This is, admittedly, precisely how the novel’s plot operates, but the book does something that gives Sal’s on-again, off-again adventures some sort of cohesion—the presence of the protagonist’s interior monologue. These, written in Kerouac’s wonderful, nonstop prose, details Sal’s evaluations of these diverse situations and contextualizes them within his larger pursuit of the gems of life, as it were, his desire for some kind of truth. It is this aspect that Salles and his screenwriter, Jose Rivera, failed to effectively translate to the screen. They do make an attempt, however, via its inclusion of voiceovers and aphoristic dialogue. But these end up coming off as pompous, and intrude on the flow of the dramatic action rather than compliment it, sometimes having little to no plot justification. At times, it is as if the film screams, “Hey, I’m adapting a famous novel, and don’t you forget it!”
What this does is localize the relevancy of Kerouac’s travels across the North American continent to his own experience as well as his milieu, simply a past subcultural trend at which we are to marvel. But that, in my reading of the novel, misses its point completely. His journeys on the road, his attempts to go somewhere, anywhere that there might be a semblance of truth, are at the book’s vibrant core. In a sense, that is what his expeditions embody, the appreciation and exhilaration that life provides for its ephemeral travelers, “a mist that appears for a little while and then vanishes” (James 4:14), who possess the bravery to pursue it. Thus, they have applicability to our own lives, where we are all searching for some kind of sincerity, however variegated it may be. The film, though, misses this, placing its emphasis on the completion of Sal’s novel and the two-hour spectacle of bohemian tomfoolery. And while any screenwriting manual will tell you to give your protagonist an evident goal, some sort of intentionality from scene to scene to engender conflict, by repeating the fact that he is making these travels in order to somehow inspire his book, it confines the potency of this journey to the distant Beat phenomenon, as if to put it in a glass case to be ogled at in a museum. This, if I am permitted to declare a moral judgment, a defiance of my own declaration of pragmatic evaluation, is the film’s ultimate betrayal to the novel.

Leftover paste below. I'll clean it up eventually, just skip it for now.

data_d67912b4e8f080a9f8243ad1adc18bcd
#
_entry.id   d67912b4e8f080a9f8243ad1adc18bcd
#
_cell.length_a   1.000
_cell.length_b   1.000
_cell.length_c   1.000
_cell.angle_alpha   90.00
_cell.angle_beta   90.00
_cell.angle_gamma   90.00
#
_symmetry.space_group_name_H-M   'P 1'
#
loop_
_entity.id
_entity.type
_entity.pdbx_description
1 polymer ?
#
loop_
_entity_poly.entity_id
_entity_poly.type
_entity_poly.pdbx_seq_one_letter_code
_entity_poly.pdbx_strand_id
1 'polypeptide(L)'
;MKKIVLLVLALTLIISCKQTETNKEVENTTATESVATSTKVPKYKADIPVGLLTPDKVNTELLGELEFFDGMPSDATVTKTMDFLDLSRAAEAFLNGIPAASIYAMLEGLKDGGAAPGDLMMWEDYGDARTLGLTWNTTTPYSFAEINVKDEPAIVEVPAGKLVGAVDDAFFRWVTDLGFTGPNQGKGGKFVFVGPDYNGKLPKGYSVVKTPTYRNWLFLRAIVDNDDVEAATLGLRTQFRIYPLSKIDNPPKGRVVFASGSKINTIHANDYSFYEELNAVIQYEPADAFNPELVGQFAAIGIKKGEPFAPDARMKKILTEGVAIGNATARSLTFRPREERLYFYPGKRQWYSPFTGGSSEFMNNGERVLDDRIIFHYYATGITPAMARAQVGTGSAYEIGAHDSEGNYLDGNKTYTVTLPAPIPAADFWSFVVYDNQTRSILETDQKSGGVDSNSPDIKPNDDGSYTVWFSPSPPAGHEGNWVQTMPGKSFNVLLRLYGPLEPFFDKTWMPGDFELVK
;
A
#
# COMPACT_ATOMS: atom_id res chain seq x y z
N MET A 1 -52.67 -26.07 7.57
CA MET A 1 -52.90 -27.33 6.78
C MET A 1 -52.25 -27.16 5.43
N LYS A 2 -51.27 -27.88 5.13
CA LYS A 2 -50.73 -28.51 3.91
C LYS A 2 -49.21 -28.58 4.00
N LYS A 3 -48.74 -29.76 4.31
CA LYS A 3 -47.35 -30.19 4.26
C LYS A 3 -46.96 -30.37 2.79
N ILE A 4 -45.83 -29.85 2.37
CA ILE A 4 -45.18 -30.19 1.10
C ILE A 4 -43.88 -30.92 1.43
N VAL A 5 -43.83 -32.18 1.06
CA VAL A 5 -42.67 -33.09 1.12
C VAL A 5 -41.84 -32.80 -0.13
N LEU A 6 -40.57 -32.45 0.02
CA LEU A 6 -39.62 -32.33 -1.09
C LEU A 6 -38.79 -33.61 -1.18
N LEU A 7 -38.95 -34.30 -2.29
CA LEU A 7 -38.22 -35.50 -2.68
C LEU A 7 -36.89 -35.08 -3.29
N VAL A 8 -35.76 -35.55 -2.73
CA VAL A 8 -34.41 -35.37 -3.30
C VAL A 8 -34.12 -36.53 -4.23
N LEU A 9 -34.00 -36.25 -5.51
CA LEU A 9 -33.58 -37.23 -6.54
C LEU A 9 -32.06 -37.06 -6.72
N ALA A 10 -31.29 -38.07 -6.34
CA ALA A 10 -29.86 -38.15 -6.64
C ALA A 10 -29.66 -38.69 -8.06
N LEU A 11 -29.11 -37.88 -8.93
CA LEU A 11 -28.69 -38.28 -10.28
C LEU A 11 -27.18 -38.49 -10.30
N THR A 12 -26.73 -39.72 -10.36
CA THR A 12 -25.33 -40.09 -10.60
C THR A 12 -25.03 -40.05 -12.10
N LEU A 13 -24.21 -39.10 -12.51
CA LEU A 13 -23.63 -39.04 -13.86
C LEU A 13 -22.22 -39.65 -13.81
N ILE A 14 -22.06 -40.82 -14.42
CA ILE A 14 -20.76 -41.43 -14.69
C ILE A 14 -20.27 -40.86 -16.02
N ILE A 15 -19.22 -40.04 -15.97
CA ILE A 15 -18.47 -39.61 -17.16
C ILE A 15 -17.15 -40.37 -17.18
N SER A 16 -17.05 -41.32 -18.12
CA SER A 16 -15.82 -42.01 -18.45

This film is nevertheless a respectable effort by Walter Salles, a director whom I admire, actually. His cinema verité, semi-documentary style, which captures the continent’s vast landscapes and characters’ action in a perceptually immediate, picturesque manner, is quite beautiful. The film is a long awaited work (an adaptation of Kerouac’s spontaneous-prose odyssey, as David Sterritt writes, has been in the works since its release in 1957¹) that can finally bring peace to those desiring an adaptation of one America’s most canonical literary works. However, considering its long duration and less than interesting characters, the film, now released on DVD, would perhaps only be of interest to those who already have an emotional connection with the novel and the Beat phenomenon.
Brandon Konecny is a Film International ‘In the Field’ writer.
¹Mad to Be Saved: the Beats, the 50’s, and Film (Southern Illinois University Press, 1998)
On the Road was released on DVD in the United States on August 6th by MPI Home Video.